Some people wear their passion on their sleeve, Jessica Stuart had hers printed on a silk-and-linen dress.
The bigtime-TV-producer-cum-digital-entrepreneur started a firm that specializes in "short form, multi-use content," and she couldn't have given a better demonstration of what that is than at the recent Webby Awards. Stuart won two awards for a video she created for the Elizabeth Glaser Pediatric AIDS Foundation, and the dress she wore was printed with QR codes that played the video when the the codes were scanned by more than 100 of those attending the event, by using their smartphones.
QR codes are mobile bar codes that are just starting to bubble up in commercial ventures. Home Depot, for example, recently rolled out a national print campaign using them. With QR — which stands for "quick response" — codes, shoppers can use their cellphones to swipe the code to buy items, shop or even watch product videos.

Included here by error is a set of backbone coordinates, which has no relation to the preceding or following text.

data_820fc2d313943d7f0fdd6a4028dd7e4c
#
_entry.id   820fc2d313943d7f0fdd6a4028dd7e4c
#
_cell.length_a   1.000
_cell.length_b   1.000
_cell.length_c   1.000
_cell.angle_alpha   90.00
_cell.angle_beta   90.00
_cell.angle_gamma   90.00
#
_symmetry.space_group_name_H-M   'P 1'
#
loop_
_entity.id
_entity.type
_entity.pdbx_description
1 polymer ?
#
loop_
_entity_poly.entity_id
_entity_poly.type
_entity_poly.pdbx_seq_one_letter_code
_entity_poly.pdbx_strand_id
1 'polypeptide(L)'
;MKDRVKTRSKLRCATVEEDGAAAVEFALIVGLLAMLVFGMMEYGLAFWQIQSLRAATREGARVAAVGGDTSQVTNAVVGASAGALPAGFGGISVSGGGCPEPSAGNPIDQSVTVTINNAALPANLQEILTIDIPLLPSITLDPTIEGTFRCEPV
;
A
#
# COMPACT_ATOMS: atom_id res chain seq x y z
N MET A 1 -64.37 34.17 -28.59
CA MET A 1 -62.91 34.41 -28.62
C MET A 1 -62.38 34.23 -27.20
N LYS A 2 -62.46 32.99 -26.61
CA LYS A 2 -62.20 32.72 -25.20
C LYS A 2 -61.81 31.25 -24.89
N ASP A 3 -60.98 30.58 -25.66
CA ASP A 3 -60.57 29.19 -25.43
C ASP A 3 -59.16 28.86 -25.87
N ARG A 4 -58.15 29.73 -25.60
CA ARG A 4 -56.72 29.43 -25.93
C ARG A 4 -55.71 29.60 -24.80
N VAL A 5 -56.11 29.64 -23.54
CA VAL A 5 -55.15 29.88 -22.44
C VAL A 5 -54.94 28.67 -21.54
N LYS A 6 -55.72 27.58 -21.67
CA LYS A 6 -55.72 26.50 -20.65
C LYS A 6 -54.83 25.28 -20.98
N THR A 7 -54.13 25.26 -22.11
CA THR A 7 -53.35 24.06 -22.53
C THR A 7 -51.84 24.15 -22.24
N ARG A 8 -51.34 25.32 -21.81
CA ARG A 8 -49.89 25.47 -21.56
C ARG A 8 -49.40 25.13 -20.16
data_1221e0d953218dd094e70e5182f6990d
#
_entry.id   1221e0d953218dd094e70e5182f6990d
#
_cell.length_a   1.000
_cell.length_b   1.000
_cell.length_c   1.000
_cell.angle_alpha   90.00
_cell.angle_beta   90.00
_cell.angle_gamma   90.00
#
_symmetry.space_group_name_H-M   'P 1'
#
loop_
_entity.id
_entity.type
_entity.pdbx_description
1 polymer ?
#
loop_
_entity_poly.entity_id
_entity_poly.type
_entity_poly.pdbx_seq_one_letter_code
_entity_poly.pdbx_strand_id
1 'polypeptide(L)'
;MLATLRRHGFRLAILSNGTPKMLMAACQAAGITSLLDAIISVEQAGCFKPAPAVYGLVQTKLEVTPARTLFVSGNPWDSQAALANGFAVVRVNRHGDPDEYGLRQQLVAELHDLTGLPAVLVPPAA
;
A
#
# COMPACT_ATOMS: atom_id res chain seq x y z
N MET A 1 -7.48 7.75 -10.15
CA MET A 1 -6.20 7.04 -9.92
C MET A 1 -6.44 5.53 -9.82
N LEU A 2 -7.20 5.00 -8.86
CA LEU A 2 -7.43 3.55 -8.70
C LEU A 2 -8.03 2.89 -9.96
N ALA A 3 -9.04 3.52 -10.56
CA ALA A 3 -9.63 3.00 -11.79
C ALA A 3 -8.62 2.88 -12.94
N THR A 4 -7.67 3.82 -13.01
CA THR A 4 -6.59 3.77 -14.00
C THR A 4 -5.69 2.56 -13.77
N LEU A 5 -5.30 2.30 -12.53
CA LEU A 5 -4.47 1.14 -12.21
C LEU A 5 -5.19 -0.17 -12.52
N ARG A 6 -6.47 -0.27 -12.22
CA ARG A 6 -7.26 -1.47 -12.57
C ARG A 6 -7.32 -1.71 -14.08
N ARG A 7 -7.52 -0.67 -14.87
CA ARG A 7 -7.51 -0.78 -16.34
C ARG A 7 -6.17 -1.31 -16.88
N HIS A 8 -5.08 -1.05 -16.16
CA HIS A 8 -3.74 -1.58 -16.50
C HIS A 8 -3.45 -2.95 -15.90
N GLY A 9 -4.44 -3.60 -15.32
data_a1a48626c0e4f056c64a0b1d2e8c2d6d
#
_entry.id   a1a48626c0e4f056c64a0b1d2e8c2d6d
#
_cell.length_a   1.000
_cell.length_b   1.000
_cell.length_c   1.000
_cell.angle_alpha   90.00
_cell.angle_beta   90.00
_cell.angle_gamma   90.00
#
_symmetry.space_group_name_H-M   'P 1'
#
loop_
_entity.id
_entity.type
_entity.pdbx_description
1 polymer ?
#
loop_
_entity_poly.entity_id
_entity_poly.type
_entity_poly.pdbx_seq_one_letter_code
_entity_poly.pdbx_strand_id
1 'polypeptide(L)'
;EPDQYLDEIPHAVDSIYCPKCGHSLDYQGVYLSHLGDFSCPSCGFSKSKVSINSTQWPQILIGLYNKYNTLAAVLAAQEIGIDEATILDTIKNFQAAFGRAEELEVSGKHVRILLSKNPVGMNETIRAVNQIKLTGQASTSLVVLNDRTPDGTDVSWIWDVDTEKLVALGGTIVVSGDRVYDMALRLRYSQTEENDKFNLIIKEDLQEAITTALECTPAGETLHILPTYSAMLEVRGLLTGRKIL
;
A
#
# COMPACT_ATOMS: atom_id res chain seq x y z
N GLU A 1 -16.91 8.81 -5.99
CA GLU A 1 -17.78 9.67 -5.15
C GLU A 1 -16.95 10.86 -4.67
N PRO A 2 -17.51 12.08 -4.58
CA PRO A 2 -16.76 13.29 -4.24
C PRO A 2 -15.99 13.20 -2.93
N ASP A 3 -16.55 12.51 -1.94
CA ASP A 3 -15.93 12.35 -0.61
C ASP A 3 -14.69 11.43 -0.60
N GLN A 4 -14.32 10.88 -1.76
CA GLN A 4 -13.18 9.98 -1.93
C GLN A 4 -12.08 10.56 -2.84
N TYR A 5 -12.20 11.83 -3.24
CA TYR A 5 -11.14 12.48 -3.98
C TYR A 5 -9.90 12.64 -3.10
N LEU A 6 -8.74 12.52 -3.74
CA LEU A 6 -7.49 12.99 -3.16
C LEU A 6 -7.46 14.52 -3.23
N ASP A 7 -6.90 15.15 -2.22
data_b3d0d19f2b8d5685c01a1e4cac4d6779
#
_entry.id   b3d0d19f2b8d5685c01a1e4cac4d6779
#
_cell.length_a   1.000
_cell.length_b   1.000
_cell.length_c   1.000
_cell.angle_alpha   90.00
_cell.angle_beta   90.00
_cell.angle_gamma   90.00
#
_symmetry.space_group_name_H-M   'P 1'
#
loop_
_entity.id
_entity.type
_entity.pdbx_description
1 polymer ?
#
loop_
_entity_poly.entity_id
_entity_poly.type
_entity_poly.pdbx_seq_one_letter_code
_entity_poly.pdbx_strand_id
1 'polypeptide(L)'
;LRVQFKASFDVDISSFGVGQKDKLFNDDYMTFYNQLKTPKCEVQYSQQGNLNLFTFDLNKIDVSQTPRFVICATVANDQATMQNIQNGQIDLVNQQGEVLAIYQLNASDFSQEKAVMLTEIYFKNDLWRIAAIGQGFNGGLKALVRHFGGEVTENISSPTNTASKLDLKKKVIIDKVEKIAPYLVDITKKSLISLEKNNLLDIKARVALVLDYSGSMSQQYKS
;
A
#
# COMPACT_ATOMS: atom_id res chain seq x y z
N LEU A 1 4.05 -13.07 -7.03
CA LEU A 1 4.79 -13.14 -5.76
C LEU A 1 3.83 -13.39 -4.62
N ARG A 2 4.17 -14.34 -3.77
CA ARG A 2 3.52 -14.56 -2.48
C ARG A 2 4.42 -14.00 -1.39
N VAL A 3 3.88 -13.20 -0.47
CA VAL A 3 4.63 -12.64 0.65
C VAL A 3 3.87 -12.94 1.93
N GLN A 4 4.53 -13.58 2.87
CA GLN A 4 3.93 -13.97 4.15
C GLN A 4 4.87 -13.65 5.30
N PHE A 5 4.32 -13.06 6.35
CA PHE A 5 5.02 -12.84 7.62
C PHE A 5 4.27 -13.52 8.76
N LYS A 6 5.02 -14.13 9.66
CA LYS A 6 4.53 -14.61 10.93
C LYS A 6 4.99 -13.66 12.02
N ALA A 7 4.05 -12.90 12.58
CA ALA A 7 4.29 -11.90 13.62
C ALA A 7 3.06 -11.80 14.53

The codes "are popping up not only at hipster events like the annual South by Southwest music and digital conference and festival in Austin, Texas, but also in mainstream corporate marketing," noted Jonathan Blum in a recent Entrepreneur.com article. "TAG Heuer, Macy’s, and the car-maker Mini now sell using QR codes. Some uses seem rather mundane: Retail giant Sears went as far as to place QR codes in a recent mass-market tool catalogue."
But Stuart's dress was anything but mundane. And it was not simple, even though it may have looked that way.
It was "made of a silk and linen blend trimmed with satin, was designed by friends Dave Miss, a graphic designer, and costume designer Sarah Rochford," according to Mashable. "Rochford added horse hair around the trim so that the QR codes would lay flat. The silk screening was produced at Bushwick Print Lab."
"It's my nerd version of the Lady Gaga meat dress," Stuart said.
Below, Stuart's Webby-winning video, "The Time to Eliminate Pediatric HIV is Now."
— Via Mashable
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